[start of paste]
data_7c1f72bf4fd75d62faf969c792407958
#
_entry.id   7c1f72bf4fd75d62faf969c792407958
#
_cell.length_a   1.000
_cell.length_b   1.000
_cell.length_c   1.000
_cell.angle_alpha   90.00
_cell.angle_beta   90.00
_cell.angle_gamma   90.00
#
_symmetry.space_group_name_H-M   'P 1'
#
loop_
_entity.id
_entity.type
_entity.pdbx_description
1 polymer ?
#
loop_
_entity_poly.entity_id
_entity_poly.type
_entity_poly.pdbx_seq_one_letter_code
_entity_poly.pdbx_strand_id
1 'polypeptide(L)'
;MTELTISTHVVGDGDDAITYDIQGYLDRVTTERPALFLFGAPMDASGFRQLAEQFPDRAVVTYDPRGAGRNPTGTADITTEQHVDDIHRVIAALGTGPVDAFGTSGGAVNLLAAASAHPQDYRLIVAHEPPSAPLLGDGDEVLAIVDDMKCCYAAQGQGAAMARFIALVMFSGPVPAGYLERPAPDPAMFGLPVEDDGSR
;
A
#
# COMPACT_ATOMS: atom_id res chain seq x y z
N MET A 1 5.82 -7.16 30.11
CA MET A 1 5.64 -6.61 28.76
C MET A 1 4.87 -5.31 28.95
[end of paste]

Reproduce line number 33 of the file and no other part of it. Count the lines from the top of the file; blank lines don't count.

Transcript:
C MET A 1 4.87 -5.31 28.95